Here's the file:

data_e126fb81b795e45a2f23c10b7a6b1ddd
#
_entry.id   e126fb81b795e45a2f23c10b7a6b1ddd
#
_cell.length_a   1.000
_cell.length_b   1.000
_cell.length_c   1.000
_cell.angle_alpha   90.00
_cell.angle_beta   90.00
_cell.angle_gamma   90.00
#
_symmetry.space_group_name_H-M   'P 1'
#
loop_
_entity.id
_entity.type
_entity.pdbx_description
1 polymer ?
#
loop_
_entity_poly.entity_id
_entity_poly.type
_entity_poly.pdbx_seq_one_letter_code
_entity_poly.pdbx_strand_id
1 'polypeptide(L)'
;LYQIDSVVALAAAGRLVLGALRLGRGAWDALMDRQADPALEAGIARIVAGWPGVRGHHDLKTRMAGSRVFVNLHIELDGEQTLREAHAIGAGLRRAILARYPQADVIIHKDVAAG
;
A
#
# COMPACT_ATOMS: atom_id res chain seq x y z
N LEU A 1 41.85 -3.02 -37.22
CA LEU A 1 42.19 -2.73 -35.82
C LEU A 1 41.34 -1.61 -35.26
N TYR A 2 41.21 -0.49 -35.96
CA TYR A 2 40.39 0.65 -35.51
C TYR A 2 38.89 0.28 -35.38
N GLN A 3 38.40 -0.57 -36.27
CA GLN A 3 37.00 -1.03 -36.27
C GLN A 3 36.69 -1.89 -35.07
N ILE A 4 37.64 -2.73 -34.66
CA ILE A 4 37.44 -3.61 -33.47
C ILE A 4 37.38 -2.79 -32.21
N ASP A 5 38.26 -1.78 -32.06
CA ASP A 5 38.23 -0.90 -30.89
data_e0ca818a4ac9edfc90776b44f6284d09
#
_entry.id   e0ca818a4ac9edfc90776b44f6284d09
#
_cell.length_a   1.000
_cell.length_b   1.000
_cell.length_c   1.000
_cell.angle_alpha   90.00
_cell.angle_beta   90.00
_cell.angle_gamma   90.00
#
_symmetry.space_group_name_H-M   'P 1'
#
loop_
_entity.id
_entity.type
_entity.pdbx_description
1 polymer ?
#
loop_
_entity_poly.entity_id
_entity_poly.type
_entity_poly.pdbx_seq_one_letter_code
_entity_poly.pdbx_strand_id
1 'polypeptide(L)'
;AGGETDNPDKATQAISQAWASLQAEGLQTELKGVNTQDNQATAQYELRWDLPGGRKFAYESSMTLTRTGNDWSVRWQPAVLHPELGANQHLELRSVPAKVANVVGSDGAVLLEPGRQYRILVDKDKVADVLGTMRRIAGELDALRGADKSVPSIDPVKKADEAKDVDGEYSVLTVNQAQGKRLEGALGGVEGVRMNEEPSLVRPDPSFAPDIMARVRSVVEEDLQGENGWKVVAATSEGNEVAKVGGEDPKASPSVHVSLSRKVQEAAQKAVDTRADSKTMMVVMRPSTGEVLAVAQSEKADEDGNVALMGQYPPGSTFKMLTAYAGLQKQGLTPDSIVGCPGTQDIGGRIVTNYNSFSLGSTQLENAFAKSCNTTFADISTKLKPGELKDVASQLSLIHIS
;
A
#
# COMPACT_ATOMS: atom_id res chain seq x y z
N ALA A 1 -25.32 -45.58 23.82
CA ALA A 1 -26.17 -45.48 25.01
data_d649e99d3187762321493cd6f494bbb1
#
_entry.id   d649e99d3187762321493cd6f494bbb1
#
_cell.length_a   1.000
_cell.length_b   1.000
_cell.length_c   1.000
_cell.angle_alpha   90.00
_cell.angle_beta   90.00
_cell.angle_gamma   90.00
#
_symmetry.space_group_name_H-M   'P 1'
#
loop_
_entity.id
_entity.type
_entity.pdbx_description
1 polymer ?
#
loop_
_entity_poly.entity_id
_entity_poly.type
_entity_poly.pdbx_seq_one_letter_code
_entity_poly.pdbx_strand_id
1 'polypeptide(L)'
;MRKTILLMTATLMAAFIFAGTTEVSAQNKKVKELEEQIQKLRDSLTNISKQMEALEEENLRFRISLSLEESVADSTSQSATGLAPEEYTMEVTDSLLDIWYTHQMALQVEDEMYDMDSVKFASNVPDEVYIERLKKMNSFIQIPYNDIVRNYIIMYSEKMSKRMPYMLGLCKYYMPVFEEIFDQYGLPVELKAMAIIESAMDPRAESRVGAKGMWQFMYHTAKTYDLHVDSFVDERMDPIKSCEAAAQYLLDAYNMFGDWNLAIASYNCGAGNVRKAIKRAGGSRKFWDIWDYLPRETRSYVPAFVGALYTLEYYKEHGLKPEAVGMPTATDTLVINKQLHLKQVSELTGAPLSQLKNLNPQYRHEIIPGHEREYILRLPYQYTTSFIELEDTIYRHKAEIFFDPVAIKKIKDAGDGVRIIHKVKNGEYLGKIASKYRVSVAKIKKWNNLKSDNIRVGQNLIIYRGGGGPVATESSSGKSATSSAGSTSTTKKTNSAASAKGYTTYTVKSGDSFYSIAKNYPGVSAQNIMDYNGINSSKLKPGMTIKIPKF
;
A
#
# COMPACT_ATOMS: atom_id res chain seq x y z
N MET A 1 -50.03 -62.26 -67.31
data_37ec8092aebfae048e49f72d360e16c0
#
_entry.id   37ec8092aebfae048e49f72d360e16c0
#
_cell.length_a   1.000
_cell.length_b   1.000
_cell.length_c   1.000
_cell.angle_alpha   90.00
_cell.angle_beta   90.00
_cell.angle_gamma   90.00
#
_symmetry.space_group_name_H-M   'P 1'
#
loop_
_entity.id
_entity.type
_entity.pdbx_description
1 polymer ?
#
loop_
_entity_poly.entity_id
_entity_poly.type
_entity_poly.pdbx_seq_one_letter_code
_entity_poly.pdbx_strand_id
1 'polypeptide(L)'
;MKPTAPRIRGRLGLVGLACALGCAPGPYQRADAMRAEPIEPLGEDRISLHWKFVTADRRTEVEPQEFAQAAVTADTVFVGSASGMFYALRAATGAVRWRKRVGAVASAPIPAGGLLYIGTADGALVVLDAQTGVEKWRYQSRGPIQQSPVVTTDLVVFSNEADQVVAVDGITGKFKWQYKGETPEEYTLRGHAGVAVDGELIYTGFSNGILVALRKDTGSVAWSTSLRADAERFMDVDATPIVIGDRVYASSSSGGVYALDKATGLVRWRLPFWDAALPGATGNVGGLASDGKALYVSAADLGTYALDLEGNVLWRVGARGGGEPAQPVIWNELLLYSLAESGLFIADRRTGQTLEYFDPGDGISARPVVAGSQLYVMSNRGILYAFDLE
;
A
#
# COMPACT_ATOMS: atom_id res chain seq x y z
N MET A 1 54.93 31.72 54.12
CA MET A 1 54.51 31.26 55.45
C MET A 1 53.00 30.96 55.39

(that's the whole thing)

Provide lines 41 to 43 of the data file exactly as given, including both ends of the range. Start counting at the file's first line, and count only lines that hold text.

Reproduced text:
CA ILE A 4 37.44 -3.61 -33.47
C ILE A 4 37.38 -2.79 -32.21
N ASP A 5 38.26 -1.78 -32.06